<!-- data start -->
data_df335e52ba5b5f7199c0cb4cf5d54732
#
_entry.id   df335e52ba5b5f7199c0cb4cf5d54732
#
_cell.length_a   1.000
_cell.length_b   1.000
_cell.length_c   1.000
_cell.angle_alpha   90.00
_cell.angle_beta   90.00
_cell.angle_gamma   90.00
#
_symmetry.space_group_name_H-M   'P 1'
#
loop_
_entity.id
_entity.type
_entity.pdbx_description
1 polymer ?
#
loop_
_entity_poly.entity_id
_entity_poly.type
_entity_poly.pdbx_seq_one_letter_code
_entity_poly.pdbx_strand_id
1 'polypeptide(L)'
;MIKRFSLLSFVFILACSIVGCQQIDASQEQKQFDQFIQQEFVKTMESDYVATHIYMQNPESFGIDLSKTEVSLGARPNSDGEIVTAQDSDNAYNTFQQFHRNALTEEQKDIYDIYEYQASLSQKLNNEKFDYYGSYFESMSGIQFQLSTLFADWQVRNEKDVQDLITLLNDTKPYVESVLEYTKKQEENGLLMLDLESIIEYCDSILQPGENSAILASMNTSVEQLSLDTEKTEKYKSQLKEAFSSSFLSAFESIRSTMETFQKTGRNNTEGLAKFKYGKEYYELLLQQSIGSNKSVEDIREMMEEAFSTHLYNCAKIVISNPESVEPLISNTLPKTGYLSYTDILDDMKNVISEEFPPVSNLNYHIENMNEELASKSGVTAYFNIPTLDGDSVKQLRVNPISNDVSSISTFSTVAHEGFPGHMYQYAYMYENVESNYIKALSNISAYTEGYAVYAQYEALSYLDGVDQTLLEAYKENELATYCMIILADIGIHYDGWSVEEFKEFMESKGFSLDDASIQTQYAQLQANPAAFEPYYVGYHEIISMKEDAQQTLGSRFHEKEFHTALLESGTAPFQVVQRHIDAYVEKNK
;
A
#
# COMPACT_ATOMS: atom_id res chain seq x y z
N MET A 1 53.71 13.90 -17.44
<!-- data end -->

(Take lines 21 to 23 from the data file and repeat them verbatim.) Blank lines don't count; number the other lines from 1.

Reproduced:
_entity_poly.entity_id
_entity_poly.type
_entity_poly.pdbx_seq_one_letter_code